Along the way, the Packers faced the San Francisco 49ers two times at the friendly confines of Lambeau Field. The first was an overtime Packers win in October of that year, characterized by five Chris Jacke field goals including a 53-yard game-winner in extra time. The next was a Divisional playoff victory for Green Bay later in the year, in the middle of a mud fest. I distinctly remember Desmond Howard returning one punt for a touchdown and nearly another. Those were fantastic memories.
But on the road in San Francisco, memories have not been as glorious for fans of my age.
Minus an iconic win in the divisional round of the 1995 playoffs, one that took place too early for this particular fan to remember, trepidation has followed important Packers road trips to the Bay Area. Specifically, two postseason games stand out to younger Green Bay fans as among the most miserable of any Packer losses they have seen. And as the 8-2 Packers face a rejuvenated 9-1 49ers team this week, they do so hoping for a much less depressing conclusion.
The first matchup happened to be one of the first true heartbreaks of my time as a sports fan. In fact, earlier in January this year was the 20th anniversary of the Packers-49ers wildcard game that many have looked back on as the end of the Packers’ title-contending run under head coach Mike Holmgren.
Up 27-23 late in the fourth quarter, the Packers looked primed to move on to the next round of the 1998 playoffs. On just one drive, the narrative and the season flipped against Green Bay. First, an apparent Jerry Rice fumble, which would have been overturned with modern replay, was negated by a call that ruled Rice down by contact. Even then, the Packers were still in control with 14 seconds to play when 49ers quarterback Steve Young dropped back to pass and floated a ball nearly intercepted by Craig Newsome. But the football went off of Newsome’s fingertips, leaving eight seconds on the game clock.
The next play was one of unforgettable nature. Young stumbled on the dropback, which would have almost effectively ended the game. Instead, he regrouped and threw a strike down the middle of the field to one of his favorite targets, a young Terrell Owens. Somehow the ball found Owens despite the receiver being the only 49er in a pack of six players. Owens also remarkably held on while getting hit by two separate Packer defenders with just three seconds to play.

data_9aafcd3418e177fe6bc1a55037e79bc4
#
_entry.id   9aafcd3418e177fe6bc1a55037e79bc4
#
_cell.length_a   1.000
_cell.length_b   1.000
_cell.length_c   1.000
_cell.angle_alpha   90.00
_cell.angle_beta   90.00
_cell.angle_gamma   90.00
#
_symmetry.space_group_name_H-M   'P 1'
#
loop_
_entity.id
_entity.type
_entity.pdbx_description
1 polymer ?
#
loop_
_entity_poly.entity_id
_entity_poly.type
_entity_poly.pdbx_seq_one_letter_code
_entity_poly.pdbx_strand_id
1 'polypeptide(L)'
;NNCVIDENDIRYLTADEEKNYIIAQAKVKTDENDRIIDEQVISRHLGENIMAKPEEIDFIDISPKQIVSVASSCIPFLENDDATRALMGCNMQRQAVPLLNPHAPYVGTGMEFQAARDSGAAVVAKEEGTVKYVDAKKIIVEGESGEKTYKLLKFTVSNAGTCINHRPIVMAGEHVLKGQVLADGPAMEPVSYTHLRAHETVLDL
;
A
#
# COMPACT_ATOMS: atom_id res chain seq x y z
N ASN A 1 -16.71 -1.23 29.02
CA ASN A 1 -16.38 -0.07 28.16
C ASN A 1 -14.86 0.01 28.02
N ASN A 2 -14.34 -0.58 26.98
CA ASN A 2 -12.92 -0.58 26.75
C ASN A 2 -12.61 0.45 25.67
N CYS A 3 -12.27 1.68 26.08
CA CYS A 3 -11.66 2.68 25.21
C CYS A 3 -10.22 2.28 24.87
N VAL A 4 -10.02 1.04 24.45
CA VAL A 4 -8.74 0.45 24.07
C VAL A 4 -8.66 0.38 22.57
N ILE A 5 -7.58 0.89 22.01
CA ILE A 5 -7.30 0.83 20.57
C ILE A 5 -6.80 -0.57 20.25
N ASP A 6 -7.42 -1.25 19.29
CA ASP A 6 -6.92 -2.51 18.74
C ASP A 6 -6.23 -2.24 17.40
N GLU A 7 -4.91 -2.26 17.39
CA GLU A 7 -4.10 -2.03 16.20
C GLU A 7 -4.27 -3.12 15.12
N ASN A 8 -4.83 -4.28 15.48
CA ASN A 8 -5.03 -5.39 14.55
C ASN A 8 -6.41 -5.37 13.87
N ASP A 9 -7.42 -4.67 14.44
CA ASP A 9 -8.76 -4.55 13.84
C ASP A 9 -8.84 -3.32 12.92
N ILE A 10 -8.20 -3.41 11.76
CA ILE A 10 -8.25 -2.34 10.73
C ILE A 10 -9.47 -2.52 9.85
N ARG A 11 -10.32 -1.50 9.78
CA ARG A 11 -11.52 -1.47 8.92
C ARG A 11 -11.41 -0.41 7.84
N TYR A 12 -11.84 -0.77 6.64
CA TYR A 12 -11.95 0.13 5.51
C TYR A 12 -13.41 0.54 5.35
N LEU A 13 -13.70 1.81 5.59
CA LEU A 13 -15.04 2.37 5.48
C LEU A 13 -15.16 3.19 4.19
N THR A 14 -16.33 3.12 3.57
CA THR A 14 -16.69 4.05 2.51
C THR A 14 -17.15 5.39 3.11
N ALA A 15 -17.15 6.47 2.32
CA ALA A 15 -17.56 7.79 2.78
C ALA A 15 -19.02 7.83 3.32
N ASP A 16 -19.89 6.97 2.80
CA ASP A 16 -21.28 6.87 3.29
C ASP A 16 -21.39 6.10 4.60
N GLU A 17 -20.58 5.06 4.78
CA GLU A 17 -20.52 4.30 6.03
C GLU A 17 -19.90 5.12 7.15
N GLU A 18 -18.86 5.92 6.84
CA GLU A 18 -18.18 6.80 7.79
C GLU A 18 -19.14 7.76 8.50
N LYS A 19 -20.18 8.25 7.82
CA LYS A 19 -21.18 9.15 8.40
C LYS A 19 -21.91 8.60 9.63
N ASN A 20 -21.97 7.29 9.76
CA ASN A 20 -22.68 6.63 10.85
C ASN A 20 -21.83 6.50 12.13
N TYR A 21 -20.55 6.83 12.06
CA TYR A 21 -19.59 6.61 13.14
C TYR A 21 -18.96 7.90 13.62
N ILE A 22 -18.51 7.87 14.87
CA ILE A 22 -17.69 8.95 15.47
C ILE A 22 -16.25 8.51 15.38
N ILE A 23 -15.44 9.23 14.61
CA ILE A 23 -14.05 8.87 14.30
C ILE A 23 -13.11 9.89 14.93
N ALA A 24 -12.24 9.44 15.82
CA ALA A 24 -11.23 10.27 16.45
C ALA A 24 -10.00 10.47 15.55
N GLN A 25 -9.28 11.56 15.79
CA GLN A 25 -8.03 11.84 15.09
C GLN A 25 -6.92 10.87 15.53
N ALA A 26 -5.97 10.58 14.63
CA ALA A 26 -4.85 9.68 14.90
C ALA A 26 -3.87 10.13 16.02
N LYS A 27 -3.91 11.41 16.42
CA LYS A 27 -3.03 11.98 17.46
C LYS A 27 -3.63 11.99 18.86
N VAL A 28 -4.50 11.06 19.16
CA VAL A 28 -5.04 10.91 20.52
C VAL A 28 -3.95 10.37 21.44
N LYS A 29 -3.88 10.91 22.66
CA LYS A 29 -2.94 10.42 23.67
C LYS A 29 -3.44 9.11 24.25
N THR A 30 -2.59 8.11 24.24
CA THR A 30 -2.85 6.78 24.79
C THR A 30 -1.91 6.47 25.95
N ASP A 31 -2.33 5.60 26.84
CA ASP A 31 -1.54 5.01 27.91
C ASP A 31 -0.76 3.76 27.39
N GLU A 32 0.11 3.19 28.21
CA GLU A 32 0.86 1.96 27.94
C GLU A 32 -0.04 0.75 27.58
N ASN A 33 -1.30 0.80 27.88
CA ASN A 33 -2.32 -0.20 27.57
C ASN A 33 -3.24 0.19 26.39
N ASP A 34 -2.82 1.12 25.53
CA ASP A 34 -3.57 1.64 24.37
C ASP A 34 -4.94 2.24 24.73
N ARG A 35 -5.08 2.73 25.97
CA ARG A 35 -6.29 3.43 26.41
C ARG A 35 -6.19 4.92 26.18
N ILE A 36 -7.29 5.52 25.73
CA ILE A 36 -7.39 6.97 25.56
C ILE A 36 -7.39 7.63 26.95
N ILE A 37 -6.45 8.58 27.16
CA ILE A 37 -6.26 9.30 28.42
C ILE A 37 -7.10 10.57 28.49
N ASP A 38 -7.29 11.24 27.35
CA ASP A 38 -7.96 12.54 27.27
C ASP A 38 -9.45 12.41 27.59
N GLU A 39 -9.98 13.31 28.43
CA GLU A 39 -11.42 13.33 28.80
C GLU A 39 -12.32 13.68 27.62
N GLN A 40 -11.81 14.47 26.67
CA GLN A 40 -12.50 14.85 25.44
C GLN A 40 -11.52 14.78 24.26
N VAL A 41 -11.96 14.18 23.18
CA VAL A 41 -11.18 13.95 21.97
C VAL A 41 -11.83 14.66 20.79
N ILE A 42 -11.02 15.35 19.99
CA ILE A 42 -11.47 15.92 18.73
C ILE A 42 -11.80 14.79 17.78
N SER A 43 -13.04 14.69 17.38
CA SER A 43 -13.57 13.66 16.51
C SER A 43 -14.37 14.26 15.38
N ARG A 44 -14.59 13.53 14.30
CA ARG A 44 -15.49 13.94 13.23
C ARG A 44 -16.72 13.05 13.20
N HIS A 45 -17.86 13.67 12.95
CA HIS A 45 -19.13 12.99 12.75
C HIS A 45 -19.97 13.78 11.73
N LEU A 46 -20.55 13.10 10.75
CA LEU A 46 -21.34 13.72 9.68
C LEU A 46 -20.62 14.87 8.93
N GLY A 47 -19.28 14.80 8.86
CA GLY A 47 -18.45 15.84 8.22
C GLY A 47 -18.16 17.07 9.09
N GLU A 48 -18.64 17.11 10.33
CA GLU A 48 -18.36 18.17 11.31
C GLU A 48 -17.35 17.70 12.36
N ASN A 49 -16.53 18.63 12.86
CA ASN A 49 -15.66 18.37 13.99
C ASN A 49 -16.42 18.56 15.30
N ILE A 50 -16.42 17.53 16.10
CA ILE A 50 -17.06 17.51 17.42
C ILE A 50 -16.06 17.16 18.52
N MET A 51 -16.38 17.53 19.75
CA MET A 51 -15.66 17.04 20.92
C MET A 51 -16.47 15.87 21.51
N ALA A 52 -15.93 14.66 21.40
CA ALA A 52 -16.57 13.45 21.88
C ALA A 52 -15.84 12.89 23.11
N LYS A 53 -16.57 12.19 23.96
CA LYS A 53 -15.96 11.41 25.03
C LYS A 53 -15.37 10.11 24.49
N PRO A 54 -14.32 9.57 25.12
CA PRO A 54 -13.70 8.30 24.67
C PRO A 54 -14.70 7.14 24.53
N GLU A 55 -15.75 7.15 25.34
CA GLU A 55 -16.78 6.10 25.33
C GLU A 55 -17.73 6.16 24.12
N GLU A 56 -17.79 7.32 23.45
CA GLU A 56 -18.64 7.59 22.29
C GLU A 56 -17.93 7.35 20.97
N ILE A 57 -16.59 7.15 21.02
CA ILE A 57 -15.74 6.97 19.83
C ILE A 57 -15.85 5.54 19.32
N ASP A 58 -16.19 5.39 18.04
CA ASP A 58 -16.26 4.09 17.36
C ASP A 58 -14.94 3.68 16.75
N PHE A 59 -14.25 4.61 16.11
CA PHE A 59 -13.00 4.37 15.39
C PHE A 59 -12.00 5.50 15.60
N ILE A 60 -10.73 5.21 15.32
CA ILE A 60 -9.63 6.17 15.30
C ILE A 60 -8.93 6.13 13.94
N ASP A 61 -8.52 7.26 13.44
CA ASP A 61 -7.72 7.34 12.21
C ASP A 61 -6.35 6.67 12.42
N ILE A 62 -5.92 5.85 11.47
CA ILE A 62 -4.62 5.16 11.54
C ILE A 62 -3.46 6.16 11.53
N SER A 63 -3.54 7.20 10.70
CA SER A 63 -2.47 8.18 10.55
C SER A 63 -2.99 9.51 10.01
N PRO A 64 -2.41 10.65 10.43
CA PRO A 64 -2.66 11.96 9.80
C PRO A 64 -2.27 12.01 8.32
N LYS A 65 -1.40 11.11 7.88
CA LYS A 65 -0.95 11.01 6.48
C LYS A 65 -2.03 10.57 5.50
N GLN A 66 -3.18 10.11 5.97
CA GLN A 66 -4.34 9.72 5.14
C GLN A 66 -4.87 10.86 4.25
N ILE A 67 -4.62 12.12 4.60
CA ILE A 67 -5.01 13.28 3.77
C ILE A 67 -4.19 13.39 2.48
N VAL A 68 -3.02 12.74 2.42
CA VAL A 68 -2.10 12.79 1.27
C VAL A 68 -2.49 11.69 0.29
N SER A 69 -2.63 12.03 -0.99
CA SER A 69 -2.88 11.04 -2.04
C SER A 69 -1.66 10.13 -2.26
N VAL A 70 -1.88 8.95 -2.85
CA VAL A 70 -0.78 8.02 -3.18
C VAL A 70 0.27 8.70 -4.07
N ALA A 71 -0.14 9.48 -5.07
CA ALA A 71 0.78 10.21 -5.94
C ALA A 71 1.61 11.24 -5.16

The improbability of how that drive and final play unfolded was one perhaps unmatched in Packers lore until the dramatic NFC Championship Game in Seattle in 2015. And it was an impressionable play on a young millenial Packers fan.
More recently, the Packers traveled to San Francisco once again for a divisional round tilt with the 49ers in January 2013. This game is forever remembered as the one in which Colin Kaepernick ran rampant on the Green Bay defense.
Despite scoring 31 points and taking the initial lead on a pick-six, the Packers were no match for the second-year quarterback who had won a starting role over Alex Smith around midseason. Kaepernick rushed for 181 yards, an NFL quarterback rushing record that included two touchdowns. In fact, Kaepernick became just the second player in NFL history to rush for 150 yards and throw two touchdown passes in a single game, accounting for 444 total yards of offense. But it was his scrambling that took center stage, with a pair of touchdown runs from 20 and 56 yards out and a head-scratching number of third down conversions.
In the end, it was a helpless feeling for the Packers and their fans as they fell 45-31 at Candlestick Park with no defensive answers. The playoff loss ended yet another close-but-not-close-enough season for Green Bay after winning the Super Bowl a few years earlier.
As the Packers travel to San Francisco this week, they do so with a silver lining: they will not be playing at Candlestick Park, the sight of each terrible memory. The 49ers moved to Levi’s Stadium in 2014 and the Packers won their lone matchup there in 2015, albeit against a much less competent Niner squad. It has been a while since the two teams have matched up with higher stakes involved and Green Bay has developed hatred and rivalry for a number of non-division opponents over the past decade.
But as Green Bay takes the field this week against a San Francisco team that does not carry the same amount of disdain, there is still a certain level of angst for milennials reminded that only the unexpected has happened in San Francisco when both teams have met as contenders. And it has not been for good reasons.